Potential adverse effects from the Project are identified in Section 7.1 and mitigation measures for each were noted in Section 7.2 of this report. Those effects that were considered highly localized or negligible in magnitude were not considered in this assessment of cumulative effects, as it was determined they would not have potential to interact with residual effects of other projects in any measurable manner. In consideration of MKI’s planned mitigation measures, the Board identified the following residual effects from the Project that have potential to interact cumulatively:

  • temporary displacement of marine mammals due to exposure to anthropogenic sound input and vessel traffic; and,
  • temporary displacement of fish due to exposure to anthropogenic sound input and vessel traffic.

Identification of Other Projects and Activities

Other activities that would be likely to be carried out in the Project area over the same time period as the Project include:

  • commercial fishing;
  • commercial shipping (domestic and international); and
  • scientific research surveys (which gather data on marine ecosystems, geology, climate, etc.)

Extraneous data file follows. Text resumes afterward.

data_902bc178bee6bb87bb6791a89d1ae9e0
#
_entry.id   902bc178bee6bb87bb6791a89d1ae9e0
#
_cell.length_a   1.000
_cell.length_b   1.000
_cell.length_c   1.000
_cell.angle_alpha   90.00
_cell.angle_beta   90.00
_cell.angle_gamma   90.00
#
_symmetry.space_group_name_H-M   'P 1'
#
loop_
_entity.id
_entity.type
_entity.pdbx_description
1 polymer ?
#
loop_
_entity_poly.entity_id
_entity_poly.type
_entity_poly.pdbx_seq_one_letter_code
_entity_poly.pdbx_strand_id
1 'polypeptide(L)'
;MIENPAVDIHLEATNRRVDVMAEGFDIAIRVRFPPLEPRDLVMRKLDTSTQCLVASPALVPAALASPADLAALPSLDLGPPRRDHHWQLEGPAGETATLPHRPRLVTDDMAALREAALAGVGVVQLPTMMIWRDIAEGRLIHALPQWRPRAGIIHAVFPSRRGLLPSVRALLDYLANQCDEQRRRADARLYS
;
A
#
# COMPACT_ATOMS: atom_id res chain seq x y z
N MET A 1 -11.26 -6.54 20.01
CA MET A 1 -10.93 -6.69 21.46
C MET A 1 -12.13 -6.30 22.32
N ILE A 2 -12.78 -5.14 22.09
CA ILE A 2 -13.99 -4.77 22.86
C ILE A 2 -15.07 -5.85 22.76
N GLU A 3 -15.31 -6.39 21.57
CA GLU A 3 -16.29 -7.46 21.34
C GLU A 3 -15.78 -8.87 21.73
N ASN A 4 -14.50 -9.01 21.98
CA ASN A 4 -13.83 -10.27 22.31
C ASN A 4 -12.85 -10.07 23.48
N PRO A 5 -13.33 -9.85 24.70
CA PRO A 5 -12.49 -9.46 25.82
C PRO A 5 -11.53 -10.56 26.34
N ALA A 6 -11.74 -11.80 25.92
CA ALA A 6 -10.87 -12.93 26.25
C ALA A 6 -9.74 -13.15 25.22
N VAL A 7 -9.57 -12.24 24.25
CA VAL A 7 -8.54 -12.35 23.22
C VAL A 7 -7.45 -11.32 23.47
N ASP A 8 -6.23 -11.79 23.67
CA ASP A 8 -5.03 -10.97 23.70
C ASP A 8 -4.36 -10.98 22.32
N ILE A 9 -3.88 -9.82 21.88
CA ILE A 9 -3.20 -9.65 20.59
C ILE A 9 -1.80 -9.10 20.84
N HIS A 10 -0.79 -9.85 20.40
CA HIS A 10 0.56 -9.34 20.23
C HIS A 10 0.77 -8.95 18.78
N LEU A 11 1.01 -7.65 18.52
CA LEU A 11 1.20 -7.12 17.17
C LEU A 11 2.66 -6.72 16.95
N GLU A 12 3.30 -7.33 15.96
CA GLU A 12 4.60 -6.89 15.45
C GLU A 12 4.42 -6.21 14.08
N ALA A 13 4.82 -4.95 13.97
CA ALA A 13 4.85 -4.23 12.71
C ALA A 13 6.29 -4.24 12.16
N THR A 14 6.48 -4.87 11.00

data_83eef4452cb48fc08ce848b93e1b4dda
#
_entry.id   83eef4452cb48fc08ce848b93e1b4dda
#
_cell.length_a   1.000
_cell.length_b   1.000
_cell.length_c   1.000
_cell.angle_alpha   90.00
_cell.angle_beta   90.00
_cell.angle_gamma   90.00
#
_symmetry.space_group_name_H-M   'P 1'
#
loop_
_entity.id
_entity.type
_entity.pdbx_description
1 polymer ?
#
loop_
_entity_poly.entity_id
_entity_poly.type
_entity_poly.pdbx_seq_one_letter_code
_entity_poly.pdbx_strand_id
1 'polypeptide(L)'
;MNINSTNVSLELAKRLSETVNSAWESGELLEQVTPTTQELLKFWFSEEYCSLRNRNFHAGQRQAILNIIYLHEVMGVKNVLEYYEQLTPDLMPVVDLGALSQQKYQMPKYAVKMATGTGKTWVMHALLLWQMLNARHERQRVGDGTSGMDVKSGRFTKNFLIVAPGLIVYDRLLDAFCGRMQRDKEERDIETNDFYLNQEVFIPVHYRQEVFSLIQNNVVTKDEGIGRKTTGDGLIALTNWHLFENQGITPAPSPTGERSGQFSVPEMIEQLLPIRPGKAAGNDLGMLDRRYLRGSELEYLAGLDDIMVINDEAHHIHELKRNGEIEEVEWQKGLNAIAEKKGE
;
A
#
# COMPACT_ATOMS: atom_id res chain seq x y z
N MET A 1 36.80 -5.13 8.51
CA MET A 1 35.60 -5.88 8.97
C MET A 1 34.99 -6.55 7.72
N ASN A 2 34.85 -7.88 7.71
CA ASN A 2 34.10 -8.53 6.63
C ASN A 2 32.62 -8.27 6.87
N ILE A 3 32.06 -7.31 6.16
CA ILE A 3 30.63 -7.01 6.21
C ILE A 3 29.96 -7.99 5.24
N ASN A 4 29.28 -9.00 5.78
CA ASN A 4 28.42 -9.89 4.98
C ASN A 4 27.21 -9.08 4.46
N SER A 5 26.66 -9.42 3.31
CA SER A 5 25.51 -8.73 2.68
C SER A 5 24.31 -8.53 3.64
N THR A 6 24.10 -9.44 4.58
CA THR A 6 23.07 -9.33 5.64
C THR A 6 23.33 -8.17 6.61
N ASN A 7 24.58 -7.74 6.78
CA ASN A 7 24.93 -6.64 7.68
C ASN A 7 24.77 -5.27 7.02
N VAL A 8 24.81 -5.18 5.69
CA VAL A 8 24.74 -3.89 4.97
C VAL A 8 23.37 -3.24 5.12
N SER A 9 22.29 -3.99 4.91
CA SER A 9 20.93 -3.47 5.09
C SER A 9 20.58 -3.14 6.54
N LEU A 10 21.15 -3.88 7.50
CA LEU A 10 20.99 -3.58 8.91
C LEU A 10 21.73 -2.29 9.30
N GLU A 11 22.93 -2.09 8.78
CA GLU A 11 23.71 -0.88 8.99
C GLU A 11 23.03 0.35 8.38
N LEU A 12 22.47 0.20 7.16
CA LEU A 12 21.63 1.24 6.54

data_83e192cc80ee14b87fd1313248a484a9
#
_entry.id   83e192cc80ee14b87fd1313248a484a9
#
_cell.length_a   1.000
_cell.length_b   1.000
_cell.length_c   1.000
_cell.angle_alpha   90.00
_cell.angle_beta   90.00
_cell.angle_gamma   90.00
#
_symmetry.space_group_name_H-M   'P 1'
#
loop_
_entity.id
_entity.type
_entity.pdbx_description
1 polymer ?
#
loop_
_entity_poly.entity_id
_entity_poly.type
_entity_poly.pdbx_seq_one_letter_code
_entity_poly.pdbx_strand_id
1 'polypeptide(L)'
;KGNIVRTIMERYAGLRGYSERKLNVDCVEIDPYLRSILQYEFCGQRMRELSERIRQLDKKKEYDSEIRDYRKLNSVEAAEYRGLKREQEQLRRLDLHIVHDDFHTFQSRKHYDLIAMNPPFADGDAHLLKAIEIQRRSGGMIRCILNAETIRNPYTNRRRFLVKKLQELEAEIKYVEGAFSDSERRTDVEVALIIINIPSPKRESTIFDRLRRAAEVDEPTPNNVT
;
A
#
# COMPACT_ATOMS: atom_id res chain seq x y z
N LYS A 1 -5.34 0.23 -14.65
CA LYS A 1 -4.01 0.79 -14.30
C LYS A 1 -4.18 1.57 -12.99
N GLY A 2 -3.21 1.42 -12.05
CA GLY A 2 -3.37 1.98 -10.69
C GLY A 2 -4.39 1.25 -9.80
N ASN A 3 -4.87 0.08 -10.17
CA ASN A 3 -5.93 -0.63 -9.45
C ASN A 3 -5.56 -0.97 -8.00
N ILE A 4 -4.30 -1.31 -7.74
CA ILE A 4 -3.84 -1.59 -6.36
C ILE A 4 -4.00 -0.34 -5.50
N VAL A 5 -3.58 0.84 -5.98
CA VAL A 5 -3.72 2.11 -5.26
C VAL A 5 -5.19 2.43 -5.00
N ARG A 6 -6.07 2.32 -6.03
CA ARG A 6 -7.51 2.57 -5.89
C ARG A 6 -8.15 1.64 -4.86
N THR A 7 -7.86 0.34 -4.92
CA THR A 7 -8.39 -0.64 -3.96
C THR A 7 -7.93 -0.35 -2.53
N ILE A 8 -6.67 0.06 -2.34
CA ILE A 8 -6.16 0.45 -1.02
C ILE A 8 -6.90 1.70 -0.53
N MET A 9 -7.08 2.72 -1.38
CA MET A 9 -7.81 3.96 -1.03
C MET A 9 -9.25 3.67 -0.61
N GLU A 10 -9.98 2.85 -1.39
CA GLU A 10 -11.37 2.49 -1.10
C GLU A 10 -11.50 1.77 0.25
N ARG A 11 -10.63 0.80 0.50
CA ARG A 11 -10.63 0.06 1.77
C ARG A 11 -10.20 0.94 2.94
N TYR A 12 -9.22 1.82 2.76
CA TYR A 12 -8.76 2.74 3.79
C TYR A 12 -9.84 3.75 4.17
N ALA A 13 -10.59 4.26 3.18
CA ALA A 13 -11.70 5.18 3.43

The Board has not identified any other likely future seismic projects in the area.

Identification and Mitigation of Potential Cumulative Effects

Additional boat traffic resulting from the activities listed above has the potential to contribute cumulatively to the disturbance to marine mammals and fish. If more than one vessel is operating in the same area at any one time, some localized avoidance behavior by whales might be expected.

Mitigation measures to reduce the exposure of marine mammals and fish to simultaneous and overlapping noise sources include the following:

  • MKI will send a daily email to AFA and BFC.
  • A Fisheries Liaison Officer will maintain daily communication with the fishing fleets in Baffin Bay and Davis Strait.
  • MKI will post notices to mariners indicating where and when surveying will occur.